In elementary school I began each year seated at the back of the class, the result of a maiden name that began with the end of the alphabet. As the school year progressed, the talkers, the hard of seeing, the ones teachers needed to watch, made their way up to the front. I was shy and quiet, not likely to make a ruckus. I stayed in the back, a safe bet. The teachers relied on me to do as instructed somewhat well. I was a lazy student in elementary school.
In high school the assigned seating disappeared, but I remained in the back, mainly to disappear. The classes were bigger, with a revolving stream of kids from different years with different personalities. The cool kids, most of them older, all sat in the back with me. They left me alone, and I was glad. I was still shy and quiet, but only slightly more concerned with getting good grades. I did my work, but I can’t say I really did my best until senior year. Even then, it was a bit dicey.
In college and graduate school I worked my way up to the middle seats. My introverted personality didn’t change, but by this point I was having trouble focusing. Plus, the stakes were higher. My performance was still hit and miss.
In law school I sat front and center. I was there to do my best, and aside from a major freak out my second year, I did. I did very well in law school, and I’m proud that I pushed myself to finish (and finish well) something I often felt was beyond my capabilities.
I resumed my standby position at the back of the class when we started attending mass again two years ago. We sat in the fourth row from the back on the edge of a side aisle. It seemed like the place to sit with a then toddler and preschooler. If they became restless, we would leave without being too much of a distraction. If they were too loud, we would only annoy those in the back. It was safe and easy. We disappeared among the bodies.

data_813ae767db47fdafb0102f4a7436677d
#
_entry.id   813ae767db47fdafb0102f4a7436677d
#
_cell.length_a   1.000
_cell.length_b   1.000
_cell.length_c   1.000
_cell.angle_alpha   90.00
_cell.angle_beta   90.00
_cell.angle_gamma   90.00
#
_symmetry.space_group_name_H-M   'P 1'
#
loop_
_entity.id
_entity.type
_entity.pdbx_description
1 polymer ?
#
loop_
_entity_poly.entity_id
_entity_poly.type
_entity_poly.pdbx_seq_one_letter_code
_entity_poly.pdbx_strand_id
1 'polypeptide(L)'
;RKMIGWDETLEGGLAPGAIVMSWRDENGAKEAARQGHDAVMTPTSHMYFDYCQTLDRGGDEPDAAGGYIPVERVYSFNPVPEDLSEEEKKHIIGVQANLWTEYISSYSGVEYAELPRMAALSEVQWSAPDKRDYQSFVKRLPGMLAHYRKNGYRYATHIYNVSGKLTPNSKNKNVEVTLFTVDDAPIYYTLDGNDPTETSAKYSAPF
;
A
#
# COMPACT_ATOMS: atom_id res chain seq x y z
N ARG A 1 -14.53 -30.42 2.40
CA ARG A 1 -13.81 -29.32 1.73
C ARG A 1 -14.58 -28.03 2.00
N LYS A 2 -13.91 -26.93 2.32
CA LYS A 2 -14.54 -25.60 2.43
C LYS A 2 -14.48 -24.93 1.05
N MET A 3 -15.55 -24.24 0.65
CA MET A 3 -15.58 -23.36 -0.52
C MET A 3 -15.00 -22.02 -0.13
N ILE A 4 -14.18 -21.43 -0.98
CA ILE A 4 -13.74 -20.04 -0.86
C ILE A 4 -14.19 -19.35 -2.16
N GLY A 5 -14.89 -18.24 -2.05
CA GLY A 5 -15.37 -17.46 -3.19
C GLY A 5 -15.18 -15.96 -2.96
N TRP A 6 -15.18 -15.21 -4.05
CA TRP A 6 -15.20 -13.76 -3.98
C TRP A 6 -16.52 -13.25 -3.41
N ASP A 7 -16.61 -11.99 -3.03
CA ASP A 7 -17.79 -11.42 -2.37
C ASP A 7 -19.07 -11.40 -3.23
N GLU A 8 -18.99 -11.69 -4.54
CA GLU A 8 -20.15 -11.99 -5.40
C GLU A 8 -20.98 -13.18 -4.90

One day I suggested we sit closer to the front, thinking the boys would be less wiggly if they could see more of what was going on. I hoped a priest within throw’s reach would intimidate them enough to sit quietly, if not entirely still.
They started behaving better when we moved up to the front of the church. They’re still young, and if we skip a week or two they have trouble getting back into the routine, but for the most part it’s much better. (Yesterday was brutal with Nicholas. Mikey had Sunday school so that helped.) What surprised me, though, was how much I changed sitting in the front.
Last year I wrote I was frustrated with the priest at my church. Perhaps I was more than frustrated. I said I thought he sucked. I was wrong about that. The person who really sucked was me. I sat at the back of the church, symbolically twirling my hair and snapping my gum, waiting for someone else to feed my soul without me having to crack a book or break a sweat. Now I sit near the front, where I can see his eyes and hear his story. Today I learned the same priest I thought sucked once lost his faith as a young seminarian student when he was detained for many months under a Philippine dictator, during which time he was physically and psychologically tortured. I think the most tortuous thing to happen in my life was the return of the middriff top with super low-rise jeans. Certainly it wasn’t being kept awake for three days and nights, or being beaten, or being told my family was going to be killed by my refusal to speak, or being told I was going to die by firing squad in 10, 9, 8, 7, 6, 5, 4, 3, 2, 1 days.
When I sit in the back in school, in church, or in life, it’s easy to fade from the line of the sight. That’s the point, of course. Unfortunately, it’s also easy for me to lose sight of my actions, my motivation, and myself. I skate by, and do enough to make me look good.
I graduated from law school with pride, knowing I earned it. I want to feel the same way about my life as a whole, and sitting in the front at church it a good place to start.